Interleukin 12 (IL-12) is a powerful stimulus for the growth of activated T and natural killer cells, their generation of interferon γ (IFN-γ), and the differentiation of T helper type 1 (T(h1)) effector cells from naive precursors in vitro. These activities are consistent with the capacity of exogenous IL-12 to heal otherwise susceptible BALB/c mice infected with the intramacrophage parasite Leishmania major. Using this characterized model of CD4 cell subset differentiation, we examined the immunologic effects of IL- 12 administered either at the time of infection, when naive T cells are primed, or after 14 days of infection, by which time CD4+ subset differentiation has occurred. Given with the inoculation of parasites, IL-12 induced IFN-γ and IL-10 and markedly suppressed IL-4. Effects on IL-10 and IL-4 were comparable in mice with homozygous disruption of the IFN-γ gene (IFN-γ(0/0)), and suppression of IL-4 was unchanged by administration of neutralizing anti-IL-10 antibody. Induction of IFN-γ and IL-10 mRNA by IL- 12 also occurred in infected SCID mice. Given after day 14 of infection, however, IL-12 not only induced IFN-γ and IL-10 but also induced IL-4 in normal and IFN-γ(0/0) mice. These data demonstrate direct effects of IL-12 independent of IFN-γ, IL-10, and IL-4 and demonstrate that the ineffectiveness of IL-12 administered following infection with L. major correlates with resistance of differentiated T(h2) cells to the IL-4- suppressing activity of IL-12.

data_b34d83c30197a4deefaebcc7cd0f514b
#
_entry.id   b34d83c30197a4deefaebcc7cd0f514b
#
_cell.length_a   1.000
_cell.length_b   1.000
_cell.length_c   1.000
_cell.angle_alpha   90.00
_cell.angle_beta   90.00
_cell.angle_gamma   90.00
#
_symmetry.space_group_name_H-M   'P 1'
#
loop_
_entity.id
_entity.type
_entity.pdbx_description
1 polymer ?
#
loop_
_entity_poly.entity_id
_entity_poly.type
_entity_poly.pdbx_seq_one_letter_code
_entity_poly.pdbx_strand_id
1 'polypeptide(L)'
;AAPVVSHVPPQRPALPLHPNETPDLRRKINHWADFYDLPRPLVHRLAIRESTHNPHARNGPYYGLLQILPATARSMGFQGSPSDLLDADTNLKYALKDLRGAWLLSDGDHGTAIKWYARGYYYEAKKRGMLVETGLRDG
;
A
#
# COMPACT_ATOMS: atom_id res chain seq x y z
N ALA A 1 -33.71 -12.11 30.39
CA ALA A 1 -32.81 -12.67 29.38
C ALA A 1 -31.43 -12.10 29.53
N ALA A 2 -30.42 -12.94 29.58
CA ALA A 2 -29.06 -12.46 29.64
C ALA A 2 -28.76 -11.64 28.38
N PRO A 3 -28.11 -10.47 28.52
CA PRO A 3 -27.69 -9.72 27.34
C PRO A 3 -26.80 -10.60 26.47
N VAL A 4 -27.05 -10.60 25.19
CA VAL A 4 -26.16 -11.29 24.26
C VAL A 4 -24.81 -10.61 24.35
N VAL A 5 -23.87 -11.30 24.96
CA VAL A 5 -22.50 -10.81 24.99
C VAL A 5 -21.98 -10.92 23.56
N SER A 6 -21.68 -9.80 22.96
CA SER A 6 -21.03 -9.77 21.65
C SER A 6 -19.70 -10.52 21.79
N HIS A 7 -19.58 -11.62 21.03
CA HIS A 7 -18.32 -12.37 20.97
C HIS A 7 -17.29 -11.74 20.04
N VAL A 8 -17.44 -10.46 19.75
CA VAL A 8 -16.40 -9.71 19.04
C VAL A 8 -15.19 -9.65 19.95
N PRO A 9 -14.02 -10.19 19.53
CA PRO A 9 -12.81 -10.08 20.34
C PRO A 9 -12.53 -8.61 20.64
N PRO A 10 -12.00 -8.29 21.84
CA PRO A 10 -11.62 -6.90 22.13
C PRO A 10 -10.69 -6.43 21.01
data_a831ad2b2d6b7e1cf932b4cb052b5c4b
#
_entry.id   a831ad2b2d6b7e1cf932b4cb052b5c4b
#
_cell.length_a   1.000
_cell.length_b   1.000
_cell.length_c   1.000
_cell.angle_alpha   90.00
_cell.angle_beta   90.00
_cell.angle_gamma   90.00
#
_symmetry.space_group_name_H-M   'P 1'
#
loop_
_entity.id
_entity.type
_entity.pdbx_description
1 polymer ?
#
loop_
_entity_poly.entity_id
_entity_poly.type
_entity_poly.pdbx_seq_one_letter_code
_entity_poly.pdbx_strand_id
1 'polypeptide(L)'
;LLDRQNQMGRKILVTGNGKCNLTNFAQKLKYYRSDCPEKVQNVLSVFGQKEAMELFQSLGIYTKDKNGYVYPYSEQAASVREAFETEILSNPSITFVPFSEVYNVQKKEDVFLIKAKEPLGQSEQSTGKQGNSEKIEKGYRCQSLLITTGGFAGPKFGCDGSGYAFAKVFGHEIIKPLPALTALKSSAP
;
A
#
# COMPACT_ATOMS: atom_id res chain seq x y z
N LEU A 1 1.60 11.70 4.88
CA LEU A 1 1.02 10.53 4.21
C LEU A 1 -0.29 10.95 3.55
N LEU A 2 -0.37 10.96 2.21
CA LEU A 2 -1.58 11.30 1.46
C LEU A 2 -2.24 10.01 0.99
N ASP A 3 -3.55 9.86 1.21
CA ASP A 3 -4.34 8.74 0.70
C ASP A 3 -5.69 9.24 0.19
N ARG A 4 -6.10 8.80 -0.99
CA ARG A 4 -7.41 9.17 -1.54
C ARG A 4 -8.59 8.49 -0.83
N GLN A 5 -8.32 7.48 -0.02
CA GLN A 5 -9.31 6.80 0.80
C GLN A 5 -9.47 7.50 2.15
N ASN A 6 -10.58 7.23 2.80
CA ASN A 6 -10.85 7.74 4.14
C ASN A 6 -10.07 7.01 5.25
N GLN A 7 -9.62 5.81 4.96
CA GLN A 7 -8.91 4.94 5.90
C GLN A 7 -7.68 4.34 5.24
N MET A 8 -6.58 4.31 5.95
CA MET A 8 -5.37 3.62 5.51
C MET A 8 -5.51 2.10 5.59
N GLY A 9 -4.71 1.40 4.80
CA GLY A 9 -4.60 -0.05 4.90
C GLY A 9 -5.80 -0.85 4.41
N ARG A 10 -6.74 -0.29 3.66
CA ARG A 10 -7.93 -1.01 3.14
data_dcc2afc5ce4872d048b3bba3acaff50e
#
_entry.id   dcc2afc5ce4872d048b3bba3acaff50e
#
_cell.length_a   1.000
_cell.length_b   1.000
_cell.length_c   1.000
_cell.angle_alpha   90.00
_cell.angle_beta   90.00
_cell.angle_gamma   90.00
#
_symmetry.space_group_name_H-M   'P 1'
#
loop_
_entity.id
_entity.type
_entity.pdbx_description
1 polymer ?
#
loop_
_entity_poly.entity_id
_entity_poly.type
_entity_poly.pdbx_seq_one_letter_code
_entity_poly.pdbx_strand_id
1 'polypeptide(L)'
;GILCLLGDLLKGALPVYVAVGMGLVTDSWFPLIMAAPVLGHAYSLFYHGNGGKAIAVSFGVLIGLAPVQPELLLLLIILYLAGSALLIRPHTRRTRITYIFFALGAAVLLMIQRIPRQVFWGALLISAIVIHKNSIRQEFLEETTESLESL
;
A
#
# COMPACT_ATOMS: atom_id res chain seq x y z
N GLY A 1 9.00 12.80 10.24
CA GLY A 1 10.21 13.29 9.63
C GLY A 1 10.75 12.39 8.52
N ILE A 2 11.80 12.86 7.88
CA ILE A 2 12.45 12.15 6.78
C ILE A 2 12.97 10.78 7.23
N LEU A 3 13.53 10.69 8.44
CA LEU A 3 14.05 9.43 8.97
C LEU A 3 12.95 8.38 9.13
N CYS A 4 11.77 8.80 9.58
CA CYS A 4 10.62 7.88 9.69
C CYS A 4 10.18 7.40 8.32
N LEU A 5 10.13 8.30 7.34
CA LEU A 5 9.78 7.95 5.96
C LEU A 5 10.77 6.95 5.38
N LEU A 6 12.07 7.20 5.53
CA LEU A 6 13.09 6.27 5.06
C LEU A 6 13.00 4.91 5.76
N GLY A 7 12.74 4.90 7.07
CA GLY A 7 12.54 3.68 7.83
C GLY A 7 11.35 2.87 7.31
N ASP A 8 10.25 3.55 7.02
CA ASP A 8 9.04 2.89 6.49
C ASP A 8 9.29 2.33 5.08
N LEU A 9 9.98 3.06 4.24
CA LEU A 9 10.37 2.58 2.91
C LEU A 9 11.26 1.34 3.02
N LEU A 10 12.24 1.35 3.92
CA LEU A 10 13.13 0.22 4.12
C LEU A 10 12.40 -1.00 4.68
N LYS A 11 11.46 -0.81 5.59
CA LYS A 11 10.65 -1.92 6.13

|Original language||English (US)|
|Number of pages||5|
|Journal||Proceedings of the National Academy of Sciences of the United States of America|
|State||Published - Dec 20 1994|
- cell-mediated immunity
- interleukin 4
ASJC Scopus subject areas